Yu The Dragon Tamer
This is a book about a courageous man, Yu, who suffers from mental illness. It tells of his personal and spiritual development and the growing intrusion of the manifestation of mental illness in his life. It documents how his own courage and the guidance of others help him reconstruct his world view to something more functional.
Author Ted Scott says he "wanted to show the difficulties we encounter when we view the world in a dysfunctional way. I particularly wanted to show that those who are so inflicted are human beings like the rest of us and often imbued with admirable qualities. If it helps other folk view such sufferers more humanely and reinforce that such conditions are largely a result of our genetics and early socialisation, matters over which we had no choice, I would be satisfied that my story was worthwhile telling."
Following a long and successful career in Queensland's electricity industry, and recognised by the Australian Financial Review's Boss magazine as one of the country's top business leaders, author Ted Scott is now an eminent executive coach and speaker on management practice. Buddhist writings and practice have provided models for his coaching methodology and the inspiration behind the parables that make up Yu, the Dragon Tamer. This is the second book in the "Augustus" series - the previous title was Augustus Finds Serenity.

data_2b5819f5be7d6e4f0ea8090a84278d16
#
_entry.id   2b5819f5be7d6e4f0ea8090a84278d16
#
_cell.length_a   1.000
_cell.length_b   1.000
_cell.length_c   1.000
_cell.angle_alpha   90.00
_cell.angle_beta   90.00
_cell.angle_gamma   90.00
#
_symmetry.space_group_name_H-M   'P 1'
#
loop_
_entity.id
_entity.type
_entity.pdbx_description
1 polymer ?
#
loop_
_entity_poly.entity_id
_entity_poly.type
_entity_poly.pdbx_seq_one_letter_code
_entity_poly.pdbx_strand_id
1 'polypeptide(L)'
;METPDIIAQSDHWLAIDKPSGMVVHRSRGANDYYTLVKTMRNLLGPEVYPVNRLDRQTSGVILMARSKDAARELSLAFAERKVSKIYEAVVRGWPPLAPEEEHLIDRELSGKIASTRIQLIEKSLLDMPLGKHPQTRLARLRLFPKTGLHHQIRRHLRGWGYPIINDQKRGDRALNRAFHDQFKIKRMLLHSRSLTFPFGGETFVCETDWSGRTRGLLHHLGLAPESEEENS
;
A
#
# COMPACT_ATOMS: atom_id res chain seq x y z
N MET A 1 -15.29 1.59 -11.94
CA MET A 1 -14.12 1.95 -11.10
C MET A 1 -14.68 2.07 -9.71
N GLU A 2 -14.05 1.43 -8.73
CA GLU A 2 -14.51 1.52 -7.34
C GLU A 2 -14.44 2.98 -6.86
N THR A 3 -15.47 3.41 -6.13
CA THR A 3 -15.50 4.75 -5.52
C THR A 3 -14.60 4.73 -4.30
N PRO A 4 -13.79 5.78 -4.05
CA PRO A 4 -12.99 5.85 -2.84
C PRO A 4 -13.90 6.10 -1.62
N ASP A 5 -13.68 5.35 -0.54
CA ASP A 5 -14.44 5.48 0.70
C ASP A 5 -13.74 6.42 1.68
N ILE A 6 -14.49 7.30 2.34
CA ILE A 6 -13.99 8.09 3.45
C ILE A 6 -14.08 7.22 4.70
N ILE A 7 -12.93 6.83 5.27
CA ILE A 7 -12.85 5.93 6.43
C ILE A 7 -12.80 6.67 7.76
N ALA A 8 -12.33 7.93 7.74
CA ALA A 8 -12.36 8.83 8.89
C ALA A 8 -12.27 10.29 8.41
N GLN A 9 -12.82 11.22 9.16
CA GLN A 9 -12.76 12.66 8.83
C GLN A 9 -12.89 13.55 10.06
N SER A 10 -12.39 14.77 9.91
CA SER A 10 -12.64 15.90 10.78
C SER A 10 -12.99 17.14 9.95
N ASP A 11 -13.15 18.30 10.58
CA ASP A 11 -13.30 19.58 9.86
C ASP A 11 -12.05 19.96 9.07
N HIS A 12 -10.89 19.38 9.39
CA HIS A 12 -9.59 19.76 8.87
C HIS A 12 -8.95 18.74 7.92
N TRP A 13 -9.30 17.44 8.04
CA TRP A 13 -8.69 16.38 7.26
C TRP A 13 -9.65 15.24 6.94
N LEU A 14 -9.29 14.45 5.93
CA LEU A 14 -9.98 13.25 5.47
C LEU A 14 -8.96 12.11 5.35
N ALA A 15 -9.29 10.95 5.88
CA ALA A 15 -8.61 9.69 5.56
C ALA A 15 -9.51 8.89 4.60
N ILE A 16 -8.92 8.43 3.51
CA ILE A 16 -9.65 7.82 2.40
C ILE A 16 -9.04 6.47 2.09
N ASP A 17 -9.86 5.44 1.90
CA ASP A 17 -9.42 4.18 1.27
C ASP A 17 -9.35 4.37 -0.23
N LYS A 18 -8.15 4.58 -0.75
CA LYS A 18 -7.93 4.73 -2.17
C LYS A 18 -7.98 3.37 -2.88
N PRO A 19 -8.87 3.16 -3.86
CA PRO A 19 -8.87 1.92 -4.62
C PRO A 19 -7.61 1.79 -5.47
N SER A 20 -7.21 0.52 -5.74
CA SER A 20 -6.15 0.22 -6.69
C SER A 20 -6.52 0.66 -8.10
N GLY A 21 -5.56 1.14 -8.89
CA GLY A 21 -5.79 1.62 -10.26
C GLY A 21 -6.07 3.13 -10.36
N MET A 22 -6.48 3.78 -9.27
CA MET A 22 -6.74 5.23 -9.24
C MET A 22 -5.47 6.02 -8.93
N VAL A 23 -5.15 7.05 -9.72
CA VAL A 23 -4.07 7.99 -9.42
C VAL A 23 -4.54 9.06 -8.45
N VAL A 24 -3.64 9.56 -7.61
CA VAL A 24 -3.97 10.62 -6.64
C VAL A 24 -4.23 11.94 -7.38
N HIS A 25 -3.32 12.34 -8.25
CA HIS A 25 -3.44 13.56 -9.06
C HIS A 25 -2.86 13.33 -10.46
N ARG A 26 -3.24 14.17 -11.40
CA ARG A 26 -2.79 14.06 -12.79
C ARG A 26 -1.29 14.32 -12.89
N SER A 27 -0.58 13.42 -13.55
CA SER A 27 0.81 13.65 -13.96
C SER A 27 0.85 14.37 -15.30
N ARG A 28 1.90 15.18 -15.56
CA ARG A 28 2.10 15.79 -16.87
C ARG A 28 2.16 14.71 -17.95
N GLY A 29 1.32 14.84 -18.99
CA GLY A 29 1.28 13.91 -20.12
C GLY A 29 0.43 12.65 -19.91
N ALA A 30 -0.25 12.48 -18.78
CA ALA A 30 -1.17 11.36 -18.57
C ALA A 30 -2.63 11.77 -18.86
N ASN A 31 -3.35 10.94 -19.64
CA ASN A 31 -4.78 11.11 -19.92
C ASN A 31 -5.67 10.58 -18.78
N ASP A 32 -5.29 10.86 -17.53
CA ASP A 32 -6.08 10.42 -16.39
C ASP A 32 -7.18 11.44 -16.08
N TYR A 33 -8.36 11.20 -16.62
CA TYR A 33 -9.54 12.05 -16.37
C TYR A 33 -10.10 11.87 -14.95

Yu The Dragon Tamer
A&A Book Publishing
Author: Ted Scott
Interview with Ted Scott
Question: Why did you decide to write a book about mental illness?
Ted Scott: I have over many years pursued understanding in two primary fields, viz. human behaviour and spirituality. My growing understanding about human behaviour has led me to believe that on a moment to moment basis we have little control over our behaviours. Human behaviour is driven by our socialisation working off a genetic platform that disposes us to behave in ways that are largely beyond our control in the short term. These factors contribute to the fashioning of a "world-view". We are greatly influenced by this phenomenon. How we view the world impacts hugely on our behaviours. I have tried to demonstrate this in Yu, The Dragon Tamer.